I finished the Florida Everglades diorama by installing the new red-bellied woodpecker taxidermy mount and adding new Spanish moss.
The Spanish moss arrived after the holiday break from Maishe Dickman, who collected it in Florida. It was nice and supple, but I knew that if I merely painted it and hung it over the branches, it would become as brittle as it dried like the old moss. So, I prepared it as I did with the Wyoming grass. I soaked it over the weekend in a mix of glycerin and water.
The color is fugitive, so after it dried, I painted it a very light gray-green, and installed it. It should remain somewhat pliable for many years to come.
I opened the last of the original eleven Peabody dioramas, the Bighorn Sheep, in order to restore/renovate it. Ever since my first day at the Peabody, I was floored by this diorama. The background painting by James Perry Wilson is stunning especially for the illusion he created of deep space. I later found that Wilson reversed the Kodachrome slides so the longest view down the canyon would be on the left wall closest to the viewer. Most diorama painters do the opposite, they use the wall with the longest distance from the viewer to help with the illusion of deep space. Wilson’s perspective grids with which he transferred his references, could create such accurate perspective that he could perfectly paint his landscapes on any shaped background wall that came his way. In this case he proved that he could paint the longest distance on the closest wall and it would work beautifully.
I began by removing the two mounted white-tailed ptarmigan and the gray-crowned rosy finch. The rosy finch is displayed high up on the cliff face and will be replaced with a carved bird.
The ptarmigans need to be replaced as well, but since they are in the foreground so close to the viewer, I’m not sure a carving, even a good one, will work better than the old mounts. The only way to find out is to try it. Therefore I had Collin 3D scan both ptarmigan mounts and print them out. I will apply and carve the wax coating and paint them. Once installed I will get feedback on how well the models work. If it’s thumbs up, they will stay, if not, they will go and I will replace the old taxidermy mounts (which only look a little threadbare).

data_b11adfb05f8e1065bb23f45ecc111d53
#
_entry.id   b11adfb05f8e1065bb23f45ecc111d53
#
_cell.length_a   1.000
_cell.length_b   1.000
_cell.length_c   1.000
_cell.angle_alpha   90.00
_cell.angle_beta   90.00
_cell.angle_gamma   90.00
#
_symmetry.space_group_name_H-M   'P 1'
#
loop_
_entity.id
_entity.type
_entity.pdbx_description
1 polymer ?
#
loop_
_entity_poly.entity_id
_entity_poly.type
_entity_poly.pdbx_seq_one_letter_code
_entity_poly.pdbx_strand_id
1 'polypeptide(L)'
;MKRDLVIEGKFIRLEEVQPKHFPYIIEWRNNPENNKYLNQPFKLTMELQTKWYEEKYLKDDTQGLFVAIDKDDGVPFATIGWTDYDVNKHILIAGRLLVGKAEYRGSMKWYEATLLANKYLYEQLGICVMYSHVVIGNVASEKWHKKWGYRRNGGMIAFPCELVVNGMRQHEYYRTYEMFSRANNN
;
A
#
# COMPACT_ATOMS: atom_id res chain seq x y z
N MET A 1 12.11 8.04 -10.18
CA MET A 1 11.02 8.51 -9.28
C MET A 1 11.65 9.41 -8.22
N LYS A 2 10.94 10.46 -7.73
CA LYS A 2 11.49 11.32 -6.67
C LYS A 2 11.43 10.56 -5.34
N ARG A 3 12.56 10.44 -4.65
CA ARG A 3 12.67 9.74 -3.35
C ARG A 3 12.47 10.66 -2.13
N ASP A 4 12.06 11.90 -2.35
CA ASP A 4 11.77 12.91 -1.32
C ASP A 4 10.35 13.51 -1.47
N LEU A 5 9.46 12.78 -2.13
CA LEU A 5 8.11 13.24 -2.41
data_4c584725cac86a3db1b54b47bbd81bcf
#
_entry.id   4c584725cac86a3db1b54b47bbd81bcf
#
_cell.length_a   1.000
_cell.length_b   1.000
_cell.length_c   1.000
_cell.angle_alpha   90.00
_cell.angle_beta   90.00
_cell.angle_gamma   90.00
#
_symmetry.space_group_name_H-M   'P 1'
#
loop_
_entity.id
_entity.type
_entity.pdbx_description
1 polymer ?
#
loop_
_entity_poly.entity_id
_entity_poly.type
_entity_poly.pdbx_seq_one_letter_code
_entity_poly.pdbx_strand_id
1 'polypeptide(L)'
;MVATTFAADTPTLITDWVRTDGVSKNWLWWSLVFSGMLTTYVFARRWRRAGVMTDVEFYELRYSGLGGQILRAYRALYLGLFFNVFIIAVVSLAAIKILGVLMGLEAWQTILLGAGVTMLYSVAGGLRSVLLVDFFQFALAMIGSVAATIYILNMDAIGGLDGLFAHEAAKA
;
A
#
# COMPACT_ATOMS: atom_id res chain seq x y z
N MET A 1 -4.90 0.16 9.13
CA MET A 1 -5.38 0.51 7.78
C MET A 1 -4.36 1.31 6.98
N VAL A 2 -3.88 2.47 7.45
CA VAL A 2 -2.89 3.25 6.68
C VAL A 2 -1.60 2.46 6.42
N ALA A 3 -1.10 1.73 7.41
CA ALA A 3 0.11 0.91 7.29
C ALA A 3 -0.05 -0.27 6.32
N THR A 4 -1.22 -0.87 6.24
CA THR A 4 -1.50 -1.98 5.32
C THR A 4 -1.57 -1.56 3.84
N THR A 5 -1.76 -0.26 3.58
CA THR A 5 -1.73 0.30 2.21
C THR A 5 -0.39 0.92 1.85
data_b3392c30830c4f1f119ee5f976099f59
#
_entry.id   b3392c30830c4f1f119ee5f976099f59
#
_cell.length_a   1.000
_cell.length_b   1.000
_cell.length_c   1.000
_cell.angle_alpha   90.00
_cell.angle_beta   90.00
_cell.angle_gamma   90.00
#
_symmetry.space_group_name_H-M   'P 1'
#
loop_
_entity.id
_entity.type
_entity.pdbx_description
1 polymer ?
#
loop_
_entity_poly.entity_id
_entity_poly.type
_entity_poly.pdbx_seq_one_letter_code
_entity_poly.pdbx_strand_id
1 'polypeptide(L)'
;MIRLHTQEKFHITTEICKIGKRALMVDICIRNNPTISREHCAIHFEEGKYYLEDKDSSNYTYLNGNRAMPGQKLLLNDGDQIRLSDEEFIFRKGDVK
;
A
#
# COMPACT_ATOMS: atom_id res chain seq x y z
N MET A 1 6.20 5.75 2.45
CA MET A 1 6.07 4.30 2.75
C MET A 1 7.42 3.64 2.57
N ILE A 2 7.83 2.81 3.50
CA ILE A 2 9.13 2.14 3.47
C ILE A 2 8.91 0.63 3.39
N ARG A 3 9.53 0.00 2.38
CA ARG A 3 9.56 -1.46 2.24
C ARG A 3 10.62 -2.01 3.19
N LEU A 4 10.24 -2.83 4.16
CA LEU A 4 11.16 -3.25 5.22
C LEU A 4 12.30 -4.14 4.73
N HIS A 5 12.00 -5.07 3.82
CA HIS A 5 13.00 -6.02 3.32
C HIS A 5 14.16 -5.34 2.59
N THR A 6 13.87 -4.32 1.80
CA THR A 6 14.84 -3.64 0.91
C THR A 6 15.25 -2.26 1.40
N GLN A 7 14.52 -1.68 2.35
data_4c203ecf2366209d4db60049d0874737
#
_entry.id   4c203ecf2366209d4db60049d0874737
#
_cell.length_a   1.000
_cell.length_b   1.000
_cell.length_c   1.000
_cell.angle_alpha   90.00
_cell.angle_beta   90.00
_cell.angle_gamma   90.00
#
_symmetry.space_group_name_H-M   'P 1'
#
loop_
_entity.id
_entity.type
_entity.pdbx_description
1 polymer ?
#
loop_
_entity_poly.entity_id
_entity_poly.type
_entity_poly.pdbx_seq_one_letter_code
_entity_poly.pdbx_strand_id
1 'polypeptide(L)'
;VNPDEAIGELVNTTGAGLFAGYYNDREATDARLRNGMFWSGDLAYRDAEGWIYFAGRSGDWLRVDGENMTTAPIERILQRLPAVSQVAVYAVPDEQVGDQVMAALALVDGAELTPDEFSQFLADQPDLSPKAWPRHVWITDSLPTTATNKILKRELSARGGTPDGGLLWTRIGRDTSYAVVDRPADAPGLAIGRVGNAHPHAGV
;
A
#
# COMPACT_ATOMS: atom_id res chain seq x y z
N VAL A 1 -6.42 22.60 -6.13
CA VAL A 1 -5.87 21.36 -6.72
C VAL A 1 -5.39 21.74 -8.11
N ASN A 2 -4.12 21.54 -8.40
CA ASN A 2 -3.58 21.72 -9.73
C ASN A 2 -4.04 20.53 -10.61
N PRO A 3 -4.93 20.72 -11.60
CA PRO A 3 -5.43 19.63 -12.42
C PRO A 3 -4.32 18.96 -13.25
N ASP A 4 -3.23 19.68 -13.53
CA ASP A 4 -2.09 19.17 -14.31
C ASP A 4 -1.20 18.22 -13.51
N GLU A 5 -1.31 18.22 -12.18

While the 3D work was progressing, I got my air compressor up to the diorama and sprayed the Orasol dyes to darken the sheep. I ran into a problem during the first stage of cleaning with cotton wipes and alcohol. The sheep’s fur consists of hairs, each hollow inside. As the fur ages, these hollow hairs get very brittle. The hairs break off during the wiping process. I wasn’t finding a lot of dirt, so I stopped the alcohol cleaning. I discovered that hair brushes were also too harsh, so I stopped brushing as well. I found some dermestid beetle activity at the base of the horns in both mounts. Damage was minimal and there were no signs of living bugs, so I merely blew out the exoskeleton frass with canned air. I then moved directly to recoloring the sheep with an air brush. Peabody has several Bighorn Sheep study skins in its study collection, so I checked one out and brought it into the diorama to use as a color reference.
With a buffing of the glass eyes and some B-72 clear glue used as gloss on the noses, the recoloring was finished in one full day of work, bringing back to life these faded mounts that have bothered me since I began working here in 1988. The satisfaction I feel to restore to their original color is profound. I can only imagine what Ralph Morrill, the original foreground preparator, would say if he were here. The link with Morrill is powerful because, in addition to learning the details of taxidermy and foreground preparation during my mentorship, there was, I believe, an unstated covenant that I do everything in my power to insure the longevity of these unique artistic/scientific displays.
Finally, I removed the old, yellowing “snow” made of ground plexiglass and spread over cotton batting, which was also yellowing. In its place I laid down white ceramic batting and covered it with ground white foam. (see my earlier posting of working on the musk ox) This mix should not yellow over time.
I now have just a few more odds and ends to take care of and then I can leave these dioramas to the next generation. In addition to the ptarmigan and rosy finch models, I need to put a prickly pear into the Point Pelee diorama, the VA deer may need recoloring in the Forest Margin, I have tiny ants and an earwig to make for the Shoreline diorama. I have the flesh fly to create in the Bog. Last, but not least, I intend to exchange a bigger male jaguar mount for the female jaguar in the Tropical rainforest. My work, I hope, will then start to transition to fabricating models for the new museum.